Cross-posted from Ishmael’s Corner
By Lou Hoffman

I continued to collect potential vignettes for the grab bag during my “assignment” in the South of the France.

In fact, one of today’s vignettes takes a look at the use of English in France.

Here goes …

English in France

If there’s one country that rejects all things American, it’s France.

Yet, you can still find French companies using English in the quest for that certain “je ne sais quoi.”

I saw several examples of this during my time in France, with this one in particular catching my attention.

Before going further, I should alert you that the image you’re about to see might be disturbing to those over the age of 15.

Cut Shop 11-15Apparently French copywriters have more latitude than their American counterparts in shaping tag lines.

On the other end of the spectrum, this one gets the prize for corniest use of a ampersand:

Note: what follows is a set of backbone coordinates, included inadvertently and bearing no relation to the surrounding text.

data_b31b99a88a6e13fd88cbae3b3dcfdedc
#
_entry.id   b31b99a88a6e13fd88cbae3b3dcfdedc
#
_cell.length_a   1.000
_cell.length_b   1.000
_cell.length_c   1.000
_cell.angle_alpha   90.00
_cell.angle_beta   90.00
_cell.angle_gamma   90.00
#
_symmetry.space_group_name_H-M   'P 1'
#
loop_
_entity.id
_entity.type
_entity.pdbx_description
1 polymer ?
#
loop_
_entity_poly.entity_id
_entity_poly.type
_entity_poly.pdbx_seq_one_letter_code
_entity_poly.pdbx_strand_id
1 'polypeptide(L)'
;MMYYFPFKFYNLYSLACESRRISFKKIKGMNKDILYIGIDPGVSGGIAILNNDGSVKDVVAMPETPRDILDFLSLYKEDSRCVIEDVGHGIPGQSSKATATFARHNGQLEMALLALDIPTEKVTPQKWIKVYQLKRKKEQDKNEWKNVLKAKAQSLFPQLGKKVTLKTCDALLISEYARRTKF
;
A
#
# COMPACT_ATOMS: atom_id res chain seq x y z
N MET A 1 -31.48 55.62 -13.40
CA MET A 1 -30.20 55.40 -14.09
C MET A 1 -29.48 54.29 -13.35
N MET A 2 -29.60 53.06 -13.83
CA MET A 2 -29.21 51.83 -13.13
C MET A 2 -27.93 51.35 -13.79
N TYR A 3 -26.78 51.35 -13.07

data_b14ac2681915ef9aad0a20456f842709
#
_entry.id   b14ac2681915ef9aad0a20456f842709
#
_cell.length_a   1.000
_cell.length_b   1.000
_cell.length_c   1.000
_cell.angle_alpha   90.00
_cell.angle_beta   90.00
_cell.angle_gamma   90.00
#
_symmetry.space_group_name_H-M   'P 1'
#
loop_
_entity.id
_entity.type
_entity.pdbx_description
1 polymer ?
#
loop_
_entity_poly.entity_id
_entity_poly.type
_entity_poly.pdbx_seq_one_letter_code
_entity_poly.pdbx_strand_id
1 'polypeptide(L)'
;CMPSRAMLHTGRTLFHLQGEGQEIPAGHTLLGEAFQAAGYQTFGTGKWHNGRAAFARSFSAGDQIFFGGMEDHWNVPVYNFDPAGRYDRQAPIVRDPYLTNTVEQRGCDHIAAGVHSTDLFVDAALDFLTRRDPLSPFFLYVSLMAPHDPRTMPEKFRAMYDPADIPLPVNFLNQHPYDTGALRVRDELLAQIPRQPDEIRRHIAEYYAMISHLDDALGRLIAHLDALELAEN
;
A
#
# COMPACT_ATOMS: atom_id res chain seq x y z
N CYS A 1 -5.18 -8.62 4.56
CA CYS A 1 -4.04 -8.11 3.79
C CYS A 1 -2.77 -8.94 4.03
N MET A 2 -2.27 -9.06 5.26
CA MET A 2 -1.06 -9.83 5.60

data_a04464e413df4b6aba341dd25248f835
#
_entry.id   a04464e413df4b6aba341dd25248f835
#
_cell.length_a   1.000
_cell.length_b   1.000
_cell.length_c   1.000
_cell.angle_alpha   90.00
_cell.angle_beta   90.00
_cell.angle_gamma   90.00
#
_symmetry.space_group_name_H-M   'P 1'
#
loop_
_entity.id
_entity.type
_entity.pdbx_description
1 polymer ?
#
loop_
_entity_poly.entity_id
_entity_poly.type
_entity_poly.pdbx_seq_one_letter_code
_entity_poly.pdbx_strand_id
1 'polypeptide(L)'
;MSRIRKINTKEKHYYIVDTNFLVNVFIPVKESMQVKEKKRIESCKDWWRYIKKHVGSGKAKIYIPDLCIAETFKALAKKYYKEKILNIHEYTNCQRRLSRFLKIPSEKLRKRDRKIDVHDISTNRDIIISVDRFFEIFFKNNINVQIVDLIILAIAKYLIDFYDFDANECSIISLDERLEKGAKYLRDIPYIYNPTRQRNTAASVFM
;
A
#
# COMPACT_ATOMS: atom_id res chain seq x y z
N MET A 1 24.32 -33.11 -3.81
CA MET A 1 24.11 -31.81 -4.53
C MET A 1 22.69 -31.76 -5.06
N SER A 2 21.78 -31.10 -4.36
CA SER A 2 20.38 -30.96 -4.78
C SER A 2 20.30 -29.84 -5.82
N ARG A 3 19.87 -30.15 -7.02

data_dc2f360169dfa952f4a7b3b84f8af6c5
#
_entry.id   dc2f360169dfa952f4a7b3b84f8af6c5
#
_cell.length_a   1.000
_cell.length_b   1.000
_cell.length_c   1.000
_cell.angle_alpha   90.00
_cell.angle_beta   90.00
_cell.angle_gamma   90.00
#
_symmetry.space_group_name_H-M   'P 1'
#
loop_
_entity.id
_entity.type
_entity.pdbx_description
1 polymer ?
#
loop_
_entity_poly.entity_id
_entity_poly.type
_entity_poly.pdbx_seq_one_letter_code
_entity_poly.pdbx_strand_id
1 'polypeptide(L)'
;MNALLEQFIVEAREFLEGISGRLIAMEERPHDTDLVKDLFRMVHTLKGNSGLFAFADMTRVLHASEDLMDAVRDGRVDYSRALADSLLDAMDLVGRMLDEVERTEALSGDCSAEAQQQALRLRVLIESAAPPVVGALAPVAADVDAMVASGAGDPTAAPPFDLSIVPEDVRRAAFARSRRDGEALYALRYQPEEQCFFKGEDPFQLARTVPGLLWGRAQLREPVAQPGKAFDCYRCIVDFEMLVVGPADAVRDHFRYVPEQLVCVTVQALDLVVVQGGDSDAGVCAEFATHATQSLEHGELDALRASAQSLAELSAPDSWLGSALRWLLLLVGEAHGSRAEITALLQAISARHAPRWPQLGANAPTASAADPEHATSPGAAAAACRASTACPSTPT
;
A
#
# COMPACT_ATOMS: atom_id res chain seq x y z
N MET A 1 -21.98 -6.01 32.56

CHICK& 11-15

Go-to Storytelling Technique for Journalists

Journalists — the master storytellers of business — consistently depend on contrast in crafting their narratives.

CBS Sports recently offered up this classic.Spieth Caddie 11-15

The beauty of contrast lies in the surprise, in this case that a “lowly” caddie could make more money than the richest golfer on the planet.

For my money, one of the best examples of contrast came from the PR campaign supporting India’s space mission to Mars. It pointed out that the cost of the India Mars mission required less money than the making of the movie, “Gravity.” The clever juxtaposition found its way into countless headlines:

India Mars Mission 11-15

Fortune Proclaims the Death of the Link

Contrary to the Fortune headline, “Facebook, Twitter and the death of the link,” the link is alive and well.

How people access and consume information has always been a moving target and a complex one at that. That’s really what the Fortune piece is about.

As Facebook and Twitter increasingly serve as a destination for news, the shaky economics for media properties stands to get shakier. The story has nothing to do with links except inserting a touch of drama into the headline.

I wrote on this issue last month, “Facebook and Twitter, Friend, Foe or Media Property.”

What’s important to keep in mind is that PR’s mission remains the same: to construct stories that people care about. And yes, that means applying storytelling techniques to the writing.

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